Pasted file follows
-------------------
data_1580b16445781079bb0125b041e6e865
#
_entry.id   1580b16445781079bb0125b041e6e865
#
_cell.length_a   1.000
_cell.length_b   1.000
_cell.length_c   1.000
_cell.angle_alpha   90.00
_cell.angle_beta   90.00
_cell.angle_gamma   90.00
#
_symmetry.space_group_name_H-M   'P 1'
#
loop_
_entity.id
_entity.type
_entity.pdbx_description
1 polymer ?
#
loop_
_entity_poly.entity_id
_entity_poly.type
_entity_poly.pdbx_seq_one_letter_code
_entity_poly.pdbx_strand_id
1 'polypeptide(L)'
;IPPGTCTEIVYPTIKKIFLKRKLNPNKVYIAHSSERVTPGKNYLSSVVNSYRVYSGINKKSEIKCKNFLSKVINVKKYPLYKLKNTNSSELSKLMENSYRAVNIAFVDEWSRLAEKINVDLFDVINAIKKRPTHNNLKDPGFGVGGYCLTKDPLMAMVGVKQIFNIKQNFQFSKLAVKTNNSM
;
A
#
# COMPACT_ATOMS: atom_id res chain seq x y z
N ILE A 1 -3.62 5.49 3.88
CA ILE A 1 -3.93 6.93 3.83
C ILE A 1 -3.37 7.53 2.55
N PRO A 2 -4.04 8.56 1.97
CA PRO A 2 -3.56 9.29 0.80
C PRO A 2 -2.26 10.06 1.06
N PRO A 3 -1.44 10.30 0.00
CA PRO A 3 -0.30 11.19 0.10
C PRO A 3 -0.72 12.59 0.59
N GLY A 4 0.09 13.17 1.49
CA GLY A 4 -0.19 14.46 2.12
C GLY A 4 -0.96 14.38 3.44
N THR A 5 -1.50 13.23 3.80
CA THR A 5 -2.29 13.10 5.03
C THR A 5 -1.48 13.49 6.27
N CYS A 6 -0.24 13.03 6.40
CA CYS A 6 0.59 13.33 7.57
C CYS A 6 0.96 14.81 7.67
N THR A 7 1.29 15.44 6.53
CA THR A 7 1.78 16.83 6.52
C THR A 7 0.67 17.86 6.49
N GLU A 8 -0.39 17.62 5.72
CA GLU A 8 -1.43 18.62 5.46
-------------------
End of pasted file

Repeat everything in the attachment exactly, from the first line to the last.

data_1580b16445781079bb0125b041e6e865
#
_entry.id   1580b16445781079bb0125b041e6e865
#
_cell.length_a   1.000
_cell.length_b   1.000
_cell.length_c   1.000
_cell.angle_alpha   90.00
_cell.angle_beta   90.00
_cell.angle_gamma   90.00
#
_symmetry.space_group_name_H-M   'P 1'
#
loop_
_entity.id
_entity.type
_entity.pdbx_description
1 polymer ?
#
loop_
_entity_poly.entity_id
_entity_poly.type
_entity_poly.pdbx_seq_one_letter_code
_entity_poly.pdbx_strand_id
1 'polypeptide(L)'
;IPPGTCTEIVYPTIKKIFLKRKLNPNKVYIAHSSERVTPGKNYLSSVVNSYRVYSGINKKSEIKCKNFLSKVINVKKYPLYKLKNTNSSELSKLMENSYRAVNIAFVDEWSRLAEKINVDLFDVINAIKKRPTHNNLKDPGFGVGGYCLTKDPLMAMVGVKQIFNIKQNFQFSKLAVKTNNSM
;
A
#
# COMPACT_ATOMS: atom_id res chain seq x y z
N ILE A 1 -3.62 5.49 3.88
CA ILE A 1 -3.93 6.93 3.83
C ILE A 1 -3.37 7.53 2.55
N PRO A 2 -4.04 8.56 1.97
CA PRO A 2 -3.56 9.29 0.80
C PRO A 2 -2.26 10.06 1.06
N PRO A 3 -1.44 10.30 0.00
CA PRO A 3 -0.30 11.19 0.10
C PRO A 3 -0.72 12.59 0.59
N GLY A 4 0.09 13.17 1.49
CA GLY A 4 -0.19 14.46 2.12
C GLY A 4 -0.96 14.38 3.44
N THR A 5 -1.50 13.23 3.80
CA THR A 5 -2.29 13.10 5.03
C THR A 5 -1.48 13.49 6.27
N CYS A 6 -0.24 13.03 6.40
CA CYS A 6 0.59 13.33 7.57
C CYS A 6 0.96 14.81 7.67
N THR A 7 1.29 15.44 6.53
CA THR A 7 1.78 16.83 6.52
C THR A 7 0.67 17.86 6.49
N GLU A 8 -0.39 17.62 5.72
CA GLU A 8 -1.43 18.62 5.46